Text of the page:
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Analysis The US intends a further test of its ballistic-missile defence system, as haggling over budgets and where ground stations will be based continues.

According to reports, the Pentagon's Missile Defence Agency (MDA) planned its latest test for Thursday, but bad weather near the Alaskan launch site of the target rocket has caused delays. The trial is expected to proceed today or over the weekend.

When it does, a Ground-based Mid-course Interceptor fired from Vandenberg airforce base in California will attempt to knock out a target in outer space, 100 to 200 miles above the Pacific. The target will take off from the Kodiak Island launch complex, and will duplicate the flight profile of an intercontinental ballistic missile (ICBM) warhead.

The Ground-based Interceptor is a triple-stage rocket tipped with a 150-lb "Exo-Atmospheric Kill Vehicle" which uses information from surface radars and its own sensors to intercept and destroy ballistic warheads during the "mid-course" phase of their flight, as they travel toward their target outside the Earth's atmosphere.

Using an interceptor kill vehicle travelling at 7,000mph to hit a reentry vehicle going more than twice as fast, in vacuum, is an extremely difficult feat. However, it seems that it may be within the grasp of Pentagon technology. A Ground-based Interceptor from Vandenberg successfully hit a target fired from Alaska in such a test last September, according to the MDA, indicating that the concept is potentially workable.

The MDA says the objective of the test is not just to repeat September's successful result, but also to upgrade the system.

"The overall objective of the test, like all of them, is to measure system performance so that we can make it better," according to the MDA's Rick Lehner.

Some commentators have speculated, however, that the test may be timed to coincide with ongoing funding wrangles in Washington. The Bush administration is tangling with Democrats who have provisionally lopped $160m off a $301m Pentagon request to begin preparations for deployment of Ground-based Interceptors in Poland and an accompanying radar in the Czech Republic.

The Democrats contend that the Ground-based Interceptor isn't proven kit, and the test last September wasn't conducted under realistic conditions. They say the funds could be restored, however, once ongoing negotiations over the interceptors' European deployment are successfully completed. The President's opponents also want to divert funding away from the technologically ambitious Mid-Course space interceptors to other missile-defence kit which they believe offers better value for money. A successful test now would weaken this position.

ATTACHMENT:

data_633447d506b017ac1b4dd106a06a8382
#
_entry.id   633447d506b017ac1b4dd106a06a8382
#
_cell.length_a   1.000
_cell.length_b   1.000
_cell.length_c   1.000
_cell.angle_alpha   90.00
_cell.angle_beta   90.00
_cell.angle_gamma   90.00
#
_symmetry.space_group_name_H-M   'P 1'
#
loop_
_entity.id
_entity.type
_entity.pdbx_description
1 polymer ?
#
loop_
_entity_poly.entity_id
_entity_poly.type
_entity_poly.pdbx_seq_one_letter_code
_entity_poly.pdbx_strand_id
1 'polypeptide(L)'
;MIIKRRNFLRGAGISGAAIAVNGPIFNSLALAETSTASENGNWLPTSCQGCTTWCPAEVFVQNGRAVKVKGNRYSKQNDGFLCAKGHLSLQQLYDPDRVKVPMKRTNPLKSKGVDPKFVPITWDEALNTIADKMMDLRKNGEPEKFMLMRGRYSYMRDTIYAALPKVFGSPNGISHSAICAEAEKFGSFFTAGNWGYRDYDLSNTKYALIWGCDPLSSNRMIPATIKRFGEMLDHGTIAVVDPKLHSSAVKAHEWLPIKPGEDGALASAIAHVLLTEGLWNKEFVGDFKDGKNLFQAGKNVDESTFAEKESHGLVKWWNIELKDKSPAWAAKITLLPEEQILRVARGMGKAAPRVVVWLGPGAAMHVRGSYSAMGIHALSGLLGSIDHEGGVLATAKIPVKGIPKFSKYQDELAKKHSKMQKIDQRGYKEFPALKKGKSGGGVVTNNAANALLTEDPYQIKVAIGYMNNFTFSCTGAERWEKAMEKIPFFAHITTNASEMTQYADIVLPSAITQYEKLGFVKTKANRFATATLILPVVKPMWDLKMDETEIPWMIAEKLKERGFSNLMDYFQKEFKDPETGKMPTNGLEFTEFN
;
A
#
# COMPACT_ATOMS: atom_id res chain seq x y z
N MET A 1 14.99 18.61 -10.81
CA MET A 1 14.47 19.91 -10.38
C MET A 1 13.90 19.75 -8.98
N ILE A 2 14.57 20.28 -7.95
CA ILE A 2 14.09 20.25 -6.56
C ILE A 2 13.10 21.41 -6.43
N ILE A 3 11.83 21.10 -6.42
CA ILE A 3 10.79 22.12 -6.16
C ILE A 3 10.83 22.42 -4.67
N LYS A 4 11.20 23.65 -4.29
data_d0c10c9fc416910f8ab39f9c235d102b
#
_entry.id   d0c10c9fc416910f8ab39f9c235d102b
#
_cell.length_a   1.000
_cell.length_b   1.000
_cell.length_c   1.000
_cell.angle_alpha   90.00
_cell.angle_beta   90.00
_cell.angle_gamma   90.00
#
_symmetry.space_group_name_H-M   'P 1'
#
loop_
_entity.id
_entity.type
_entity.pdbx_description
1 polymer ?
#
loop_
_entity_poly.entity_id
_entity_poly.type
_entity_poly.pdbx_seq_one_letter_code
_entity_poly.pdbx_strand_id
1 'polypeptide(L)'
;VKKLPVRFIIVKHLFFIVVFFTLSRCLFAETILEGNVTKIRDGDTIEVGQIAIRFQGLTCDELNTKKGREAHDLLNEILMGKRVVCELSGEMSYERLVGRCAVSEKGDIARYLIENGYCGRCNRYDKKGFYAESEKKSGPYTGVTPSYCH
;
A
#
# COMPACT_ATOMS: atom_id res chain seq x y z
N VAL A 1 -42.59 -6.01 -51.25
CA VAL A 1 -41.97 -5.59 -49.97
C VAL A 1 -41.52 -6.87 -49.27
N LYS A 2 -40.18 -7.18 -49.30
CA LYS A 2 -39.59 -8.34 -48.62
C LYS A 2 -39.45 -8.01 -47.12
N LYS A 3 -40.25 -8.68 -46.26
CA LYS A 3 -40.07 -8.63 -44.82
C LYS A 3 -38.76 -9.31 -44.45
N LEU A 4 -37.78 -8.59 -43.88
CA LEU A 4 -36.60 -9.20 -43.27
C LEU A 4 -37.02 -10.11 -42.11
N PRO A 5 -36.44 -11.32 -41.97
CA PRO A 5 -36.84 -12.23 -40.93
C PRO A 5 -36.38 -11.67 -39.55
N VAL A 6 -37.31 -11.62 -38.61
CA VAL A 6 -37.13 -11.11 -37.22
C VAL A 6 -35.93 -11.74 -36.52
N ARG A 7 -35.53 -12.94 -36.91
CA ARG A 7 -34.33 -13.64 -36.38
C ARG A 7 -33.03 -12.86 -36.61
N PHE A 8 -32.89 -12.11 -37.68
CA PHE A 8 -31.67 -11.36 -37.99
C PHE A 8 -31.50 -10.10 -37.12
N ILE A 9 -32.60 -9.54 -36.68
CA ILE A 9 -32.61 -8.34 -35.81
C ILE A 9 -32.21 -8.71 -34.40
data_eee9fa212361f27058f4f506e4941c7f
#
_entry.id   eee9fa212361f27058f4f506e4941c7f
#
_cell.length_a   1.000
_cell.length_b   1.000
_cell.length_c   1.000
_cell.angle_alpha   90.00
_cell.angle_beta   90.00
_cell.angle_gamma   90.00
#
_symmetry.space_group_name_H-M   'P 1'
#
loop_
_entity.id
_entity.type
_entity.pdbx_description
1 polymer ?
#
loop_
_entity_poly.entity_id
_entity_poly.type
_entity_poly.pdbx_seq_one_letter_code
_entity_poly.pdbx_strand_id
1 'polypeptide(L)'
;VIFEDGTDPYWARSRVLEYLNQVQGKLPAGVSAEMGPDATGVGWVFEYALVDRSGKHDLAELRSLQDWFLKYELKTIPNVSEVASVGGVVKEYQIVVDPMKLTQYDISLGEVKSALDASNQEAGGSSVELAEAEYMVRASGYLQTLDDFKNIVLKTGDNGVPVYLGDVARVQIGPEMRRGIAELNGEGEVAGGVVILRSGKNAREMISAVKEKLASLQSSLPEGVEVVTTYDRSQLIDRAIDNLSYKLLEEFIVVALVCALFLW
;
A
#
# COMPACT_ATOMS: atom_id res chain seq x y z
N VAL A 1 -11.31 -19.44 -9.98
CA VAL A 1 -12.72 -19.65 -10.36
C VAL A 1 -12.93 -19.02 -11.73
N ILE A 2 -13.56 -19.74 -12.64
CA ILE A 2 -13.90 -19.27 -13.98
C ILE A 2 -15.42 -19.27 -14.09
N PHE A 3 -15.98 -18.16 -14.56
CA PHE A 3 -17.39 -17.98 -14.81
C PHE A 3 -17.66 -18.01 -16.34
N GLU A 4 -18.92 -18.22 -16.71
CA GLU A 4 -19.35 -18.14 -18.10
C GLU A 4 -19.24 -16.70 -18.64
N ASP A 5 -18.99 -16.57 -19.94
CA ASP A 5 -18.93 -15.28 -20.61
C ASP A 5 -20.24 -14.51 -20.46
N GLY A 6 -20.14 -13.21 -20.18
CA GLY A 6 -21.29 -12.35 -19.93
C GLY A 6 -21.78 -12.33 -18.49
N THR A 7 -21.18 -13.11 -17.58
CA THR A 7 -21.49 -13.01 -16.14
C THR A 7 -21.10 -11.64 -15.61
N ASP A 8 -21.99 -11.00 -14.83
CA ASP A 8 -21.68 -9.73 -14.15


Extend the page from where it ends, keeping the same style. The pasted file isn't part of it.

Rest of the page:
There are certainly plenty of other missile-defence programmes running, hungry for federal cash. This is intentional; the Pentagon argues that only a layered defence can hope to succeed.

The first gauntlet which enemy ICBMs will have to run in the all-singing MDA future would be "Boost Phase Defense," in which hostile rockets would be destroyed as they accelerated up through the atmosphere. Two systems are under development here; the Airborne Laser and the Kinetic Energy Interceptor, still firming up.

Of the two, the Airborne Laser is the more advanced. In it, a megawatt-class Chemical Oxygen Iodine Laser (COIL) is being mounted in a jumbo jet equipped with infrared sensors which can spot the fiery exhaust plume of a missile as it launches. The idea is that the high-energy COIL beam will be held on a vulnerable, pressurised liquid-fuel stage of the boosting missile, which should cause it to come apart in short order.

Ground tests of the COIL energy cannon have been successful, according to the MDA. The weapon is now being mounted in a Boeing 747, and a flight test against a missile is planned for 2008.

The Airborne Laser is the only part of the modern Ballistic Missile Defence effort which seems really gee-whiz. Even this is quite restrained compared to the technologies which were expected back in the 1980s when President Reagan launched his Strategic Defence Initiative (SDI), promptly dubbed "Star Wars."

Under Star Wars, it was thought, the US might develop all kinds of astounding tech to get round the huge difficulties of kinetic interceptions at orbital speeds. Electromagnetic railguns, particle beams, and X-ray lasers were anticipated, perhaps powered by nuclear explosions. America was expected to take the battle against the Soviets into space, basing many of its weapons in orbit. In the event, SDI became horrendously expensive without producing much result and was deep-sixed after the Red Army's retreat from Europe.

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